Karen McCartney on What Makes a House Iconic
As interiors legend Karen McCartney celebrates the new edition of her book 50/60/70 Iconic Australian Houses hitting stores, I caught up with her to find out exactly what it is that makes a house iconic – and why she’s smitten with Aussie homes.
I sat down with the author, former Inside Out editor and current Temple & Webster editorial director to ask her the following questions…
What do you think makes a house iconic?
“For a house to be iconic it has to break new ground and create a new architectural language. This can be through use of technology, siting, materials, the arrangement of the floorplan, craft and ingenuity. It also has to be a great example of a house from an architect who has a solid body of work”.
What was your favourite house in the book?
“I have so many favourites and all for different reasons. I found all the architects I talked to inspiring and so the opportunity to understand their philosophy and express it through photographs and words was a great privilege. If I did have to choose it would probably be the Hugh Buhrich house at Castlecrag, which appears on the cover of the book, because it is an extraordinary handcrafted house like no other”.
What drew you to exploring Australian homes and houses?
“I live in a house designed by Bruce Rickard, called the Marshall House (we are only the second owners) and it gave me the idea that if this house exists then there must be other great examples of Australian residential architecture that could form a book. Finding them was a bit harder than I imagined but we got there in the end with some really fantastic examples”.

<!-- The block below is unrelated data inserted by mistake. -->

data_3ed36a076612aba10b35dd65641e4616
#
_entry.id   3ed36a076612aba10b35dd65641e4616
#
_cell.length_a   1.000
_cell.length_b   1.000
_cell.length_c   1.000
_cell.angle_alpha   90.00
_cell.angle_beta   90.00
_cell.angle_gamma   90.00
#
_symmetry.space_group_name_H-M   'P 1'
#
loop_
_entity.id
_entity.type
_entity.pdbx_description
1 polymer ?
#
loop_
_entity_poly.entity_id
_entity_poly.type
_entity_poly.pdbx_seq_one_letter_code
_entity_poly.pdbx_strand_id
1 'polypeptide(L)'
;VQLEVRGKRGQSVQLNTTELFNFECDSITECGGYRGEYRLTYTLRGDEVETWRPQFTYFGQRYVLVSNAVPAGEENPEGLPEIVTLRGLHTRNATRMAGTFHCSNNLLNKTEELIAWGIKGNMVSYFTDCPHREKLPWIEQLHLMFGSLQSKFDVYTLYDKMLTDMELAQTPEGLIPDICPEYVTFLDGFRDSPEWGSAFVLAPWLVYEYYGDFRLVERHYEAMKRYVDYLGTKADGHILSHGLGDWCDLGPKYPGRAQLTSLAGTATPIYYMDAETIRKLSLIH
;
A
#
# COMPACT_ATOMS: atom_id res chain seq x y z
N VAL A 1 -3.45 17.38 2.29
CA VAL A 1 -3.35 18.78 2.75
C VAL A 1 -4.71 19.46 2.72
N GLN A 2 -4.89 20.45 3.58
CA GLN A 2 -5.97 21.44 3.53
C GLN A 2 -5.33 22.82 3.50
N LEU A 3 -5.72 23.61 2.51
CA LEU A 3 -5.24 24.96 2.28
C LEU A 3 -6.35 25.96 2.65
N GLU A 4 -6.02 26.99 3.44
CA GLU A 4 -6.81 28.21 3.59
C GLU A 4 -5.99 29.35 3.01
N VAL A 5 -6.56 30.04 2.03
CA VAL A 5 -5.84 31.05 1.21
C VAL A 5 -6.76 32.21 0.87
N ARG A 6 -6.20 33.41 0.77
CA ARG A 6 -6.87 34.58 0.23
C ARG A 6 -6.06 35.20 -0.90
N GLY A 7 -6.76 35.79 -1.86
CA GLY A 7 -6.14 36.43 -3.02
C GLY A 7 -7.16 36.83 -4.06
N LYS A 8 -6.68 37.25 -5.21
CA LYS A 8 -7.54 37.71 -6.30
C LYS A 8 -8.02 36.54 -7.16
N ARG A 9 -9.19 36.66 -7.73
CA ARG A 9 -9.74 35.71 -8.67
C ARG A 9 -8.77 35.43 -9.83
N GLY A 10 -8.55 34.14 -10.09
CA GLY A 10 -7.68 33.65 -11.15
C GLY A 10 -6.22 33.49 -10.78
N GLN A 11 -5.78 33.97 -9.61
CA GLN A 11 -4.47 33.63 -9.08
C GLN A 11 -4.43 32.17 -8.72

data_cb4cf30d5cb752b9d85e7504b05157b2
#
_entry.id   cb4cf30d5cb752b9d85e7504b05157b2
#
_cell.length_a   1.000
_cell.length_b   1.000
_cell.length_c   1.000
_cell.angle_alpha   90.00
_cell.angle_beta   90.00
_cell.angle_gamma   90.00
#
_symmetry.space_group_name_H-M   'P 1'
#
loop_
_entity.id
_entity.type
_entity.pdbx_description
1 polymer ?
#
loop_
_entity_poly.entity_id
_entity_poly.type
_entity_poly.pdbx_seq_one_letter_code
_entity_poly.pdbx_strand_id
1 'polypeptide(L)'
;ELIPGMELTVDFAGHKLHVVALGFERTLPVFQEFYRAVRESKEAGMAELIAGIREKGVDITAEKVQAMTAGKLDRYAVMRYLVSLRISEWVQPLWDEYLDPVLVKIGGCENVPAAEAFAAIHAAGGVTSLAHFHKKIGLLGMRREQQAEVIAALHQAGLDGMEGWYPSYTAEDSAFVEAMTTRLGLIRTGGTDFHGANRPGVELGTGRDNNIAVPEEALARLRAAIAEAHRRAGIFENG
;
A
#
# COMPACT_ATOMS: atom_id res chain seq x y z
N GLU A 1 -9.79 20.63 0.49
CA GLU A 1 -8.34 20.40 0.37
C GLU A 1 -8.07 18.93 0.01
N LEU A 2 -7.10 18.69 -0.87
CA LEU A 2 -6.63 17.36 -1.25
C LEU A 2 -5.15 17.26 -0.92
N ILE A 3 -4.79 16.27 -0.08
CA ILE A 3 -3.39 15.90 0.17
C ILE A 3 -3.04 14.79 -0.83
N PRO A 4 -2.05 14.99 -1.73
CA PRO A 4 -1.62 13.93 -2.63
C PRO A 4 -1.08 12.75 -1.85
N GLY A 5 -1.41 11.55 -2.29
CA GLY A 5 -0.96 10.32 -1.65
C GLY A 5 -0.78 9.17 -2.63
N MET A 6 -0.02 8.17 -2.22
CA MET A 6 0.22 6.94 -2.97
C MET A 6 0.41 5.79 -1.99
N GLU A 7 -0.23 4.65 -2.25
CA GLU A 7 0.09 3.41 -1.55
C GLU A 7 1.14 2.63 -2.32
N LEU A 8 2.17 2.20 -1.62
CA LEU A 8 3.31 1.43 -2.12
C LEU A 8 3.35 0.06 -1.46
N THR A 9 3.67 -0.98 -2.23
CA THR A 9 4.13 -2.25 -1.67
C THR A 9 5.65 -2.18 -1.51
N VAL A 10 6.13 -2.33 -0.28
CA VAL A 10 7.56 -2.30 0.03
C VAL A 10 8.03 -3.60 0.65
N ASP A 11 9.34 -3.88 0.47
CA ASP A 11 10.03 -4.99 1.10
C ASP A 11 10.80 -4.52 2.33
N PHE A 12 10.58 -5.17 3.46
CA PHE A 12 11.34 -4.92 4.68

Have elements from these houses influenced your own design at home?
“It is more the other way round. Living in a Bruce Rickard house was my first experience of an architect designed house and what is remarkable is the consideration given to everyday details. The house is economical and cleverly designed with lots of built-in elements, it is sited for winter sun and protection from the westerly heat”.
What was it about the design in these decades that resonates with you?
“It was an opportunity learn about Australian architecture and how design adapted to landscape and climate, how internal walls came down and the relationship between inside and out became much more marked. So much that was pioneered then forms the foundation for how we live today”.